Benjamin Hutto, a musician, composer, mentor and teacher of music who directed choirs at St. Albans and National Cathedral schools in Washington and led his singers on local and international concert tours, died Sept. 29 at a hospice center in Washington. He was 67.
The cause was gall bladder cancer, said a sister and his only immediate survivor, Catherine B. Hutto of Silver Spring, Md.
For 16 years, Mr. Hutto had been on the St. Albans and National Cathedral staffs as chief of performing arts. Since 2006, he had also been organist at St. John’s Episcopal Church, Lafayette Square, where he later became director of music ministries. As a composer, he wrote Anglican chants for the 1982 Hymnal of the Episcopal Church of the United States.
But he left what may have been his most enduring mark as a voice and choir teacher and personal counselor to thousands of youngsters who sang for him over a 45-year career. One of them was Stephen Colbert, host of CBS’s “Late Show.”
More than 30 years ago, Colbert was a junior at the Porter-Gaud School in Charleston, S.C., where Mr. Hutto was his choir teacher. At the time, Colbert was a self-described “troubled kid”; his father and two older brothers had died in a plane crash.
On Sept. 11 — less than three weeks before Mr. Hutto died — Colbert remembered his former teacher on his nightly television show.
“You actually took me aside and asked me ‘Why don’t you ever study . . . and you won’t respond to any teachers who try to help you,’ ” Colbert told a national audience. “And I said ‘Your job is to teach me to sing, and that is it!’ ”
Then Colbert stalked out of Mr. Hutto’s office.
“I apologize and I love you and thank you for trying to help me,” Colbert declared on television.
William Benjamin Hutto III was born in Charleston on Oct. 4, 1947. He was 5 when his father, who managed a radio station, died. His mother later held secretarial jobs.
He graduated in 1968 from Emory University in Atlanta. The next year, he became an English teacher and director of choral music at Porter-Gaud, his high school alma mater. He would remain there until 1985, when he moved to Charlotte, N.C., as organist and choirmaster at Christ Episcopal Church. In 1999, he came to St. Albans and National Cathedral schools.
At the schools on the grounds of Washington National Cathedral, Mr. Hutto increased participation in the choral program from 18 voices when he arrived to nearly 200. He led his singers on tours to Australia, South Africa and several countries in South America and to cities across the United States. His choirs sang at White House Christmas tree lightings.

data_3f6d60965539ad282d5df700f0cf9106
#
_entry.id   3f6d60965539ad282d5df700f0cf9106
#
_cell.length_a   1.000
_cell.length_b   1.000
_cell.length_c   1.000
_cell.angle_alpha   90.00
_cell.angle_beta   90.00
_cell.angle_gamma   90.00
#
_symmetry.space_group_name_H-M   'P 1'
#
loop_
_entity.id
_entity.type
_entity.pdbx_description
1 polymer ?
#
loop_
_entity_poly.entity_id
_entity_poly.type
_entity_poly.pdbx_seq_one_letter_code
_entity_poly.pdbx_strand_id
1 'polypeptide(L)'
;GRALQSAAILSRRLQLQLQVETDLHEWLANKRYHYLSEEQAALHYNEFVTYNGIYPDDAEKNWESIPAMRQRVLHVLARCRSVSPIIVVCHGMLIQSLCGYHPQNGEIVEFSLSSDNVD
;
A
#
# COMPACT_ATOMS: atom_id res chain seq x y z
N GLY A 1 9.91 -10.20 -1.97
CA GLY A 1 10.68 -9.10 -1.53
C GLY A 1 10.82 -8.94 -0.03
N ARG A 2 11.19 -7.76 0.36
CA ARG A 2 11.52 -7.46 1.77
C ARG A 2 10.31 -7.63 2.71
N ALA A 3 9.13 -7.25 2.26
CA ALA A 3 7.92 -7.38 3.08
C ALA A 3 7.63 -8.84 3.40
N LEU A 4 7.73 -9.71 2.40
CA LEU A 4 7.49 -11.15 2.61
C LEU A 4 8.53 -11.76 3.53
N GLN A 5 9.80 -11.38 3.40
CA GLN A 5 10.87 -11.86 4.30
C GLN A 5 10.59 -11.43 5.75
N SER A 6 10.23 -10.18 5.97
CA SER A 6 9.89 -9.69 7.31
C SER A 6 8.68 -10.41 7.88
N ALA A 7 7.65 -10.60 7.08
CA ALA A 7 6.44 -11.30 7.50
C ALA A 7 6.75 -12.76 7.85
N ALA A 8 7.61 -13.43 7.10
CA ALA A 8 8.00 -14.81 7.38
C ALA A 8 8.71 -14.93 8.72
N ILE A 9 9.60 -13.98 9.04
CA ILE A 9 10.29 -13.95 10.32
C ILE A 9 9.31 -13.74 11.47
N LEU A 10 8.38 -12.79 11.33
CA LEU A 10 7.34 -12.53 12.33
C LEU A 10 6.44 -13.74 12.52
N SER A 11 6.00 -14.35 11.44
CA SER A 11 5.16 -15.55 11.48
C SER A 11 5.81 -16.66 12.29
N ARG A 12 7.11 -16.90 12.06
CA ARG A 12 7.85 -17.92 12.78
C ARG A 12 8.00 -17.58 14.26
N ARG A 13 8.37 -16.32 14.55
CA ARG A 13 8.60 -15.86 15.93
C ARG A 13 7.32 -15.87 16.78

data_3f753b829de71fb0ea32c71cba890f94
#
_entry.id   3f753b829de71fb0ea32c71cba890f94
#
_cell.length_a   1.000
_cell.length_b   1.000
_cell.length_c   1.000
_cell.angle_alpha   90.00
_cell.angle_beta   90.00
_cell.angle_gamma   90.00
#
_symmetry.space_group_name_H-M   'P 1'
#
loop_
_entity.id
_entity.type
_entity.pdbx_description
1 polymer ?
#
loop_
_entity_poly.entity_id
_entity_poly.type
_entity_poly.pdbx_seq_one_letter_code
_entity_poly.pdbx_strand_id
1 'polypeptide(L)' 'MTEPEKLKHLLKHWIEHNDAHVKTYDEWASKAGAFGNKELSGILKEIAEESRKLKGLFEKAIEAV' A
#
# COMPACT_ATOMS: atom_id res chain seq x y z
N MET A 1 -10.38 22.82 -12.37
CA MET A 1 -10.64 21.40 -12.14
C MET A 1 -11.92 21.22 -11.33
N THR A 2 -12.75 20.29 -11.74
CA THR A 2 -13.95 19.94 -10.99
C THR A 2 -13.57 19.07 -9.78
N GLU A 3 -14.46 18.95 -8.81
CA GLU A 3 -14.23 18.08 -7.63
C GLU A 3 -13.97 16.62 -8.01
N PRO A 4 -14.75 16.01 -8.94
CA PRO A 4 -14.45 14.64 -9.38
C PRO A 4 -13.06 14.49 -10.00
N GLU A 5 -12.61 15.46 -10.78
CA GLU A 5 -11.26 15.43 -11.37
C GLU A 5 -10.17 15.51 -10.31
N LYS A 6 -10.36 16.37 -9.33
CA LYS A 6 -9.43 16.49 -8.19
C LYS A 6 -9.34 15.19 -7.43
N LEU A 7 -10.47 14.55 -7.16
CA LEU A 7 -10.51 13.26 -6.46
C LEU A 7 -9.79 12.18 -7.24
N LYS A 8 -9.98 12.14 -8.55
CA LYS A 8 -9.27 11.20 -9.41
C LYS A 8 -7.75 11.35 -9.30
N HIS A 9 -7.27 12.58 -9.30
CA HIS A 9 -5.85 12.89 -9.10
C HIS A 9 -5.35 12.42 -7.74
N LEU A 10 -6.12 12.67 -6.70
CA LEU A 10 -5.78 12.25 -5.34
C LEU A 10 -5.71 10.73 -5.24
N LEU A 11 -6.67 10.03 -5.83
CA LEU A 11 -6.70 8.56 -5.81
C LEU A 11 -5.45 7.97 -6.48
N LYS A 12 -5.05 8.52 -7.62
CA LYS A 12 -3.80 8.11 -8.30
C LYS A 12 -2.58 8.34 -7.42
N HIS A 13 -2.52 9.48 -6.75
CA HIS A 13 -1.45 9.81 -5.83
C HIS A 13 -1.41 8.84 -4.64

“Ben was a true renaissance man and game for absolutely anything,” wrote Washington actress Catherine Flye, who worked with him in productions of the Cathedral Choral Society.
In an e-mail message, she recalled, “I asked him once if he would sing and dance in an entertainment for the Supreme Court. There was no hesitation, and I shall never forget him, with a bowler hat and rolled umbrella, tripping the light fantastic with gay abandon as a peer in Iolanthe.”
Mr. Hutto lived in an apartment in the Kalorama area of Northwest Washington. In the “snowmageddon” winter of 2010, he enjoyed sliding on cafeteria trays down the nearby snow-covered slopes of Rock Creek Park. His avocations included cooking, especially such Low Country South Carolina dishes as okra gumbo.
“Music is, I believe, one of the church’s great missionary opportunities,” Mr. Hutto once wrote in a letter to his former church in Charlotte. “In its transmission, it has meaning for the faithful, for the faithless, and for those who have lost their faith.
“It is a mission,” he continued, “whose spirit can be expressed in the home, by the family singing Christmas carols, or in the most magnificent ecclesiastical structure, by a highly trained choir. It knows no social, intellectual, or sectarian barriers. It expresses our loftiest ideals, our deepest emotions. It is one of the gifts of God which reminds us that we are above the other creatures of earth, but lower than angels.”
CORRECTION: The photo should have been credited to B. Lewis, not J. Reilly Lewis. The caption information has been changed.